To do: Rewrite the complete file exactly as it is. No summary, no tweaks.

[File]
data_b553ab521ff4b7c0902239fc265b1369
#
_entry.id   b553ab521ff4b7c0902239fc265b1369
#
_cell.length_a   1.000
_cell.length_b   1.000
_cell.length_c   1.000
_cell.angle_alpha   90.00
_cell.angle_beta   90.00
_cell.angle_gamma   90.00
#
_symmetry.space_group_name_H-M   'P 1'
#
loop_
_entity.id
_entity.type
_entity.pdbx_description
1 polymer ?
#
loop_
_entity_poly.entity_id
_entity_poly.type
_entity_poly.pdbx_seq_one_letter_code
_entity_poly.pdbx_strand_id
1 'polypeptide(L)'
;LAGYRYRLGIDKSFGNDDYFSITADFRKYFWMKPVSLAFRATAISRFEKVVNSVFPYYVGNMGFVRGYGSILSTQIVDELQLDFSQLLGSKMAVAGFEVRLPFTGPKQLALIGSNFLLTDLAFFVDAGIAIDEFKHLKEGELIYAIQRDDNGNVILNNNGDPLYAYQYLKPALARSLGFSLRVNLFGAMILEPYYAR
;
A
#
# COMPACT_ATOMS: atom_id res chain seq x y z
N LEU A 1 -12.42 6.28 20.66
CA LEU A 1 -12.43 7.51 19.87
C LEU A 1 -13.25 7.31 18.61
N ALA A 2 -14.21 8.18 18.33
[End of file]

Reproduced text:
data_b553ab521ff4b7c0902239fc265b1369
#
_entry.id   b553ab521ff4b7c0902239fc265b1369
#
_cell.length_a   1.000
_cell.length_b   1.000
_cell.length_c   1.000
_cell.angle_alpha   90.00
_cell.angle_beta   90.00
_cell.angle_gamma   90.00
#
_symmetry.space_group_name_H-M   'P 1'
#
loop_
_entity.id
_entity.type
_entity.pdbx_description
1 polymer ?
#
loop_
_entity_poly.entity_id
_entity_poly.type
_entity_poly.pdbx_seq_one_letter_code
_entity_poly.pdbx_strand_id
1 'polypeptide(L)'
;LAGYRYRLGIDKSFGNDDYFSITADFRKYFWMKPVSLAFRATAISRFEKVVNSVFPYYVGNMGFVRGYGSILSTQIVDELQLDFSQLLGSKMAVAGFEVRLPFTGPKQLALIGSNFLLTDLAFFVDAGIAIDEFKHLKEGELIYAIQRDDNGNVILNNNGDPLYAYQYLKPALARSLGFSLRVNLFGAMILEPYYAR
;
A
#
# COMPACT_ATOMS: atom_id res chain seq x y z
N LEU A 1 -12.42 6.28 20.66
CA LEU A 1 -12.43 7.51 19.87
C LEU A 1 -13.25 7.31 18.61
N ALA A 2 -14.21 8.18 18.33